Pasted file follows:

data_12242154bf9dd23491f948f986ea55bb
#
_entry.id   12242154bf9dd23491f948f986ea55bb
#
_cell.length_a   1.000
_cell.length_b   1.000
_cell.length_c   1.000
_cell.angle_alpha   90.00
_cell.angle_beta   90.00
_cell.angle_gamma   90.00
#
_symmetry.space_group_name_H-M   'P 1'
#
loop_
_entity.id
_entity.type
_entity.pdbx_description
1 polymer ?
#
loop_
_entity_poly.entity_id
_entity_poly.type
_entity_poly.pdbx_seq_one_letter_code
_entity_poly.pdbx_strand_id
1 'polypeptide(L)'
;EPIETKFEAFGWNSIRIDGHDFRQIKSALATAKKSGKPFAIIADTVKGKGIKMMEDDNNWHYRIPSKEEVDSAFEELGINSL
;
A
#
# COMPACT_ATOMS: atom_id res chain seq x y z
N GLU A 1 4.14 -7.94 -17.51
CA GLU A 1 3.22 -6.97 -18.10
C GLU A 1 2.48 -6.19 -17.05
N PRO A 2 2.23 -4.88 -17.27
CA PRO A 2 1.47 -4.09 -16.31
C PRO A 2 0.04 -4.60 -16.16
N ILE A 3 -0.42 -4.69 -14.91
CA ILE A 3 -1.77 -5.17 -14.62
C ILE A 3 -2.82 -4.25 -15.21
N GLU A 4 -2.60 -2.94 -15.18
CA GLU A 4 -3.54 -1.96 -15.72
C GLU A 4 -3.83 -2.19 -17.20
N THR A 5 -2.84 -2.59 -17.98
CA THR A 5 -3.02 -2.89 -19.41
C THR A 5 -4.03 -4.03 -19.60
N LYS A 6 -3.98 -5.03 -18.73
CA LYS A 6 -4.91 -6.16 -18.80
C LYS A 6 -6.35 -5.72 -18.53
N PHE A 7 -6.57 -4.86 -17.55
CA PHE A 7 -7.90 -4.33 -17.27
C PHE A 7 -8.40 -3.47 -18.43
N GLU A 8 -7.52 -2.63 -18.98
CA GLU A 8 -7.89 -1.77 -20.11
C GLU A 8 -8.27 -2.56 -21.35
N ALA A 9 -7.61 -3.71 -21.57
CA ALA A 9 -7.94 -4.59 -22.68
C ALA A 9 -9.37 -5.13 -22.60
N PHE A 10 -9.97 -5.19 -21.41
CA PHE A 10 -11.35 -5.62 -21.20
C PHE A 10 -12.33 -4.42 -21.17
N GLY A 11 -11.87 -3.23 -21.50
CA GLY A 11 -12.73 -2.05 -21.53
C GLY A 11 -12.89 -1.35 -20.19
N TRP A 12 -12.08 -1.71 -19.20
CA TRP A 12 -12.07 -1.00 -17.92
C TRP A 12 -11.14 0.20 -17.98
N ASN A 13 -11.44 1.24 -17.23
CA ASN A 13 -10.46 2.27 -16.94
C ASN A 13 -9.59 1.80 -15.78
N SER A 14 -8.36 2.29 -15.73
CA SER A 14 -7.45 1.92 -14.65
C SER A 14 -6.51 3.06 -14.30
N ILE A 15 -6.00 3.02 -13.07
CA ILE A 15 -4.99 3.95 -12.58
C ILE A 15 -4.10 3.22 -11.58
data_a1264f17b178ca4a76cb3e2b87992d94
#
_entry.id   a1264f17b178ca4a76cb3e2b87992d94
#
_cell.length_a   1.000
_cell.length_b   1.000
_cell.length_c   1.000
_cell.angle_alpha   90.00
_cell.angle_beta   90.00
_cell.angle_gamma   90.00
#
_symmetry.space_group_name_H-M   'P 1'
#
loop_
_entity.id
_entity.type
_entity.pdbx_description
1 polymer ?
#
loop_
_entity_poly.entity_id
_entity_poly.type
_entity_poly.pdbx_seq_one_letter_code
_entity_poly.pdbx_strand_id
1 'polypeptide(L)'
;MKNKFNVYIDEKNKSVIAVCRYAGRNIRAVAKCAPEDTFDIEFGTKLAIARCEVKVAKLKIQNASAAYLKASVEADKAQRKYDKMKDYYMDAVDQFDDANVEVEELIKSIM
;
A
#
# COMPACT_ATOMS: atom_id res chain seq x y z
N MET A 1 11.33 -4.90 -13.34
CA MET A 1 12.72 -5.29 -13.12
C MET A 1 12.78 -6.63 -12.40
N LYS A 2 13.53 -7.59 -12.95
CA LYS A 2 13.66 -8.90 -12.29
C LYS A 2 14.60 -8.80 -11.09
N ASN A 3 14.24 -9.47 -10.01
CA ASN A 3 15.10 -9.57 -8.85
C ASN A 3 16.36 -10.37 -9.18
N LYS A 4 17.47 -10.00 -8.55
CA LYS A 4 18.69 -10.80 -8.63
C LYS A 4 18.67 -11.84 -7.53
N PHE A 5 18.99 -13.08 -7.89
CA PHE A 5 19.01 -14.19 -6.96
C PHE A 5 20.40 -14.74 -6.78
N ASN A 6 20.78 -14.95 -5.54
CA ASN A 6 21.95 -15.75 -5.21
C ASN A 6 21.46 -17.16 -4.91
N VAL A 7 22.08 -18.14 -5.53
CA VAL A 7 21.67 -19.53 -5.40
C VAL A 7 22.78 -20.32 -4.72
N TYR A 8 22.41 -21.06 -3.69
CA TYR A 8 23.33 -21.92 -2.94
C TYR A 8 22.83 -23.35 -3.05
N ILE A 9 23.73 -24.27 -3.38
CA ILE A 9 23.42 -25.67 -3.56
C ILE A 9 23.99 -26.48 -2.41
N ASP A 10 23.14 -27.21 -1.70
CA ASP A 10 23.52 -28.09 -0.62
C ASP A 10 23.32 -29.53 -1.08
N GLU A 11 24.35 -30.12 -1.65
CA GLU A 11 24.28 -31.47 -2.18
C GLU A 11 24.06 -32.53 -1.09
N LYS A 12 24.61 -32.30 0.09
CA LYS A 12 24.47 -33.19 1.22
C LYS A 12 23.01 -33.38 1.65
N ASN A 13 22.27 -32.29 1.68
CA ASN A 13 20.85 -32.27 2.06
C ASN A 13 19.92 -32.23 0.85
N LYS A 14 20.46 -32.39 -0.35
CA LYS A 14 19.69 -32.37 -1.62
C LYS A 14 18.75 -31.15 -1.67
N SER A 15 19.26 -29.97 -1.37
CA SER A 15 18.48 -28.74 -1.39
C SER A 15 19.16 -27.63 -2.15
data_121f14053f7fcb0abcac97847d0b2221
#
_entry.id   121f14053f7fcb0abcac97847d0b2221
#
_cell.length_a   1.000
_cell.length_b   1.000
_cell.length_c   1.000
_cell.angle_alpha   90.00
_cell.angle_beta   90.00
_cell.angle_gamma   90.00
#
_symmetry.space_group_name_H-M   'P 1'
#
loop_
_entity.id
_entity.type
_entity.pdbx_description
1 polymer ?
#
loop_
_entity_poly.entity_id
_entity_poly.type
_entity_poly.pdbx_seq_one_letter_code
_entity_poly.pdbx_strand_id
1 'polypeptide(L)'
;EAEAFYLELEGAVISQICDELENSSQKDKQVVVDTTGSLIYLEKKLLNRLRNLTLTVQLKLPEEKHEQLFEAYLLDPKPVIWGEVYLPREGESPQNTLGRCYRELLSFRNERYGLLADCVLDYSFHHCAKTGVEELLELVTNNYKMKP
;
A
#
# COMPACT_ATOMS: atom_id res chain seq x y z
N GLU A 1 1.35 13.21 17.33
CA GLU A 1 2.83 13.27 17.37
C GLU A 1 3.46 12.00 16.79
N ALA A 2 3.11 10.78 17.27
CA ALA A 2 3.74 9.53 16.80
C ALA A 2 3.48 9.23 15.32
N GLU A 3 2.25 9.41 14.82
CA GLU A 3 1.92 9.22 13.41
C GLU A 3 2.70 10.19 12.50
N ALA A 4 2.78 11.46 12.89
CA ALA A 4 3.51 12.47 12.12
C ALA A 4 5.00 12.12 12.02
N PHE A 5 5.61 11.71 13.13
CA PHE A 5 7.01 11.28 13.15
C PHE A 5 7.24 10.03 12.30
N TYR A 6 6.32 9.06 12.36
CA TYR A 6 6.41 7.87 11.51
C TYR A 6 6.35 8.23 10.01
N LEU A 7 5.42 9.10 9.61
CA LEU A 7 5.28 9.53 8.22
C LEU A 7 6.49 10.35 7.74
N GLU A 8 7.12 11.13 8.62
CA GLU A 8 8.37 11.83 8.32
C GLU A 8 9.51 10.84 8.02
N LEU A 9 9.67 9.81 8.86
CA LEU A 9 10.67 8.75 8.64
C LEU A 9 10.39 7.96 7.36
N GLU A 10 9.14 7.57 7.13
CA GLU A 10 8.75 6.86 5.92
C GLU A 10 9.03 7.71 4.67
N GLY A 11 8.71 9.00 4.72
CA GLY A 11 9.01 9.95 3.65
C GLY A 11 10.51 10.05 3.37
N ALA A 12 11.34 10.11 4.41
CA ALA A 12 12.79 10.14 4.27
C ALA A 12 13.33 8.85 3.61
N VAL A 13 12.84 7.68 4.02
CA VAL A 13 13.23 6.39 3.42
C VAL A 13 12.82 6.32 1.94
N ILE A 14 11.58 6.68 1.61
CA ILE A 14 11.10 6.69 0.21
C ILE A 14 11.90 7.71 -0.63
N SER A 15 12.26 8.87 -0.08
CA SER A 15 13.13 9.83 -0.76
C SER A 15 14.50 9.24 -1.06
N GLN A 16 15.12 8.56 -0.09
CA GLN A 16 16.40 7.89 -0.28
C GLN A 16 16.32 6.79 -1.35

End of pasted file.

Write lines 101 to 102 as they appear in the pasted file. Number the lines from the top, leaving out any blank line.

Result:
;MKNKFNVYIDEKNKSVIAVCRYAGRNIRAVAKCAPEDTFDIEFGTKLAIARCEVKVAKLKIQNASAAYLKASVEADKAQRKYDKMKDYYMDAVDQFDDANVEVEELIKSIM
;